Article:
Violence erupts in Brussels as anti-lockdown mob set streets ablaze in clashes with cops as Europe faces Covid crisis

VIOLENCE has erupted in Brussels with anti-lockdown protesters setting the streets ablaze and clashing with police on Sunday.

The protests at the Belgian capital follow Saturday's demonstrations in Italy, Netherlands,Austria, Switzerland, Croatia, and Northern Ireland as Europe is facing a Covid crisis.

Police estimate that nearly 35,000 people gathered in front of the Gare du Nord train station to protest against the return of strict coronavirus measures the government announced last week, in a bid to curb the rise in Covid cases.

Under the new rules, unvaccinated are banned from entering bars and restaurants, working from home four days a week is also mandatory while masks are compulsory for anyone above the age of 10 for indoor and some outdoor activities.

Protesters chanting "Freedom" were seen throwing bottles and fireworks at cops while officers used water cannons and tear gas in response.

Demonstrators were pictured clashing with police as they set the capital's streets on fire while some were spotted throwing bricks on the windows of local businesses including a post office.

There is a number of people injured but is currently unclear how many have been arrested, according to police.

The World Health Organization said Europe was the only region in the world where Covid-related deaths increased leading Belgium's Prime Minister to say the continent was on "red alert".

Infections have been rising in Belgium with the number of cases reaching 13,836 on Sunday.

It comes as hospital admissions are rising at a rate of 30 per cent per week and have reached their highest level since May. More than a quarter are in ICU.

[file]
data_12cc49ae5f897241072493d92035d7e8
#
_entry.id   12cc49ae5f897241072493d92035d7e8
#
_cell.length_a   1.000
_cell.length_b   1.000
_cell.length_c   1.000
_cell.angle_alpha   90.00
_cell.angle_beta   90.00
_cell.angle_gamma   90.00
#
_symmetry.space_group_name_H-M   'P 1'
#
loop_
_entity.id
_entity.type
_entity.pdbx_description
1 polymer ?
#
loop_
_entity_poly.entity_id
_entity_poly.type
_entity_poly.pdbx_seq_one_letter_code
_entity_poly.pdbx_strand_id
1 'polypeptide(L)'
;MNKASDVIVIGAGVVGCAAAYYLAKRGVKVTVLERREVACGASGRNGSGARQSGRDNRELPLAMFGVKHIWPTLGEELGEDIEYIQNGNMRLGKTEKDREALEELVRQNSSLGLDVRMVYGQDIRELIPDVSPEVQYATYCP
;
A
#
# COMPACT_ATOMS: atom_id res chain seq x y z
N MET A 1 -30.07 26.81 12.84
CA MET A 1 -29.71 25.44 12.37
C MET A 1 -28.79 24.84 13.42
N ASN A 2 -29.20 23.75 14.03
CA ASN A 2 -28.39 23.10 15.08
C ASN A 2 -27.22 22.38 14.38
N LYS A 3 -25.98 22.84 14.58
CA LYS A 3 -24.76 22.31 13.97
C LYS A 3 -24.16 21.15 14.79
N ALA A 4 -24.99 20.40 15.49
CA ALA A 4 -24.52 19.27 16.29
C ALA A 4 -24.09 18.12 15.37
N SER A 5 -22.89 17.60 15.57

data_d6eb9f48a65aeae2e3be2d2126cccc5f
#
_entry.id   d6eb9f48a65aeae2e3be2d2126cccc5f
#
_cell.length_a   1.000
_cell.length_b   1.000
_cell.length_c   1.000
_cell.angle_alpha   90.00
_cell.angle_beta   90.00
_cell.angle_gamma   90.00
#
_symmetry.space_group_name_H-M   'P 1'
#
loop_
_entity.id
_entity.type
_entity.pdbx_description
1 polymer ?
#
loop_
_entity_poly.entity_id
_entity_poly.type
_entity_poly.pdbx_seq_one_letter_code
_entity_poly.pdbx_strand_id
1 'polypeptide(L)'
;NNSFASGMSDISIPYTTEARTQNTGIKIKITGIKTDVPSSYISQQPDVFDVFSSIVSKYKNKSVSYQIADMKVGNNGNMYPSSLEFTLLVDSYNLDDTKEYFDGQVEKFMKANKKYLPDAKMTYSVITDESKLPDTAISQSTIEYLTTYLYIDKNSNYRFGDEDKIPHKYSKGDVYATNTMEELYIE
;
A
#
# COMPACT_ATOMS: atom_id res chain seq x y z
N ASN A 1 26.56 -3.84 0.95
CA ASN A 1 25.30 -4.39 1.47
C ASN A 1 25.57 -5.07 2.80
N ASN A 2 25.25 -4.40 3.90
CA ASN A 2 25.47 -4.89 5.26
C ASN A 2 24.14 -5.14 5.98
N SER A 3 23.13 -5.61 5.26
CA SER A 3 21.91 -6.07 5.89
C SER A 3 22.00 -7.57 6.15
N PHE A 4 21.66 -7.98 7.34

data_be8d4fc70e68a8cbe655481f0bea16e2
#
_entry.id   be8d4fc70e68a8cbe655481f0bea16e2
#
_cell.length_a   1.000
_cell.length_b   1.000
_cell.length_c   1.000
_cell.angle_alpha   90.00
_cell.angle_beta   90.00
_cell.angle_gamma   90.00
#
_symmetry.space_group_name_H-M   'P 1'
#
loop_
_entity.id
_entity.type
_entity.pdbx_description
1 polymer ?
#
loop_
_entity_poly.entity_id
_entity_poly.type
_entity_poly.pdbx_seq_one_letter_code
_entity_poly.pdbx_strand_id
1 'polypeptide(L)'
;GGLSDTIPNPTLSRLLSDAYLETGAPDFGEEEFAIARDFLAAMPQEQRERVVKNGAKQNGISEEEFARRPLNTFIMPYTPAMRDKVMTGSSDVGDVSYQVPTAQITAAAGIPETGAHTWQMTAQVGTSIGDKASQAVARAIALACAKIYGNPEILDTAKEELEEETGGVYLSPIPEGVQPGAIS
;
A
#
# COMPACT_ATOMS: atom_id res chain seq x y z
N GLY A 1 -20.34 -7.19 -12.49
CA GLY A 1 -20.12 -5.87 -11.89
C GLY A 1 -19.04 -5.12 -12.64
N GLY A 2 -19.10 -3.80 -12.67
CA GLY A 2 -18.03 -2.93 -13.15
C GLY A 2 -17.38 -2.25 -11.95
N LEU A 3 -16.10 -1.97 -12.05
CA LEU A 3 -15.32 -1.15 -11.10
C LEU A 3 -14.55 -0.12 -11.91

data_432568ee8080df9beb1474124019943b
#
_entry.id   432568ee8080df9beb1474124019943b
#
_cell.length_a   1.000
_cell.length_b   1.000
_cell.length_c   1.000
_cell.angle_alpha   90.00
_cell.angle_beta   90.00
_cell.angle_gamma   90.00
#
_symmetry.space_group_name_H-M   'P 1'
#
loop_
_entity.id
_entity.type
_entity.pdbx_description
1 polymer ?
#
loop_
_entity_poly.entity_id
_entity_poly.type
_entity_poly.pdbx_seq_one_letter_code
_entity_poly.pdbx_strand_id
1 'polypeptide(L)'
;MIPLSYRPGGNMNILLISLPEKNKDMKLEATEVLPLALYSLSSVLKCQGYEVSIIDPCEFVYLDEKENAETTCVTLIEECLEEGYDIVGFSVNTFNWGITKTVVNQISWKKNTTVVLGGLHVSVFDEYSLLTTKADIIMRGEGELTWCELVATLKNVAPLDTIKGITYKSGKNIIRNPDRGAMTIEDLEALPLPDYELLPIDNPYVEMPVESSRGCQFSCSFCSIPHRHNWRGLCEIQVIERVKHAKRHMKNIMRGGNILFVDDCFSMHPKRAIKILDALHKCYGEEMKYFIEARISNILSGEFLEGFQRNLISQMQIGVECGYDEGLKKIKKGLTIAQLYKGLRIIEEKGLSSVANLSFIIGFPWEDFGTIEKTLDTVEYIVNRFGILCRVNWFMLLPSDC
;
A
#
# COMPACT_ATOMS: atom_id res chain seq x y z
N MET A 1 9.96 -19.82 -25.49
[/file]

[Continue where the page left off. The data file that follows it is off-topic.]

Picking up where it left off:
Prime Minister Alexander De Croo said last week: "All the alarm signals are red. Europe's map is quickly going red, and we are the same."

The Belgian protest called "Together for Freedom" came just hours after it emerged Germany is following Austria's example making vaccines compulsory after a spike in Covid cases.

The move was announced after ministers and experts admitted it was "unavoidable" amid the country's fourth coronavirus wave.

Germany recorded 48,201 infections on Saturday – the highest number of new Covid cases since the beginning of the pandemic.

Chancellor Angela Merkel had previously banned unvaccinated Germans from shops and restaurants in draconian Covid restrictions as a string of tougher measures for unjabbed citizens are being enforced.

Austria made vaccinations mandatory from February 1 and was preparing to plunge itself into a brutal 20-day lockdown from Monday.

Last night similar protests against Covid-19 restrictions erupted in Netherlands, Austria, Switzerland, Croatia, Italy, and Northern Ireland after seven people were injured when Dutch police opened fire on anti-lockdown rioters.

Thousands of demonstrators gathered in Milan and Rome to protest against the Green pass certificates, the vaccine passports required at the country's restaurants, cinemas, theaters, stadiums, clubs, or gyms on Saturday.

Meanwhile demonstrators in Vienna gathered to protest after the far-right opposition Freedom Party vowed to fight new Covid restrictions.

In the Netherlands, anti-riot police used water cannons to disperse a violent crowd of protesters who firebombed a police car and set off fireworks in one of Rotterdam's main shopping districts as they railed against the country's partial three-week lockdown.

A recent study has predicted Europe could face an additional "300,000 deaths and one million people in the hospital" if Covid restrictions aren't tightened further over winter.

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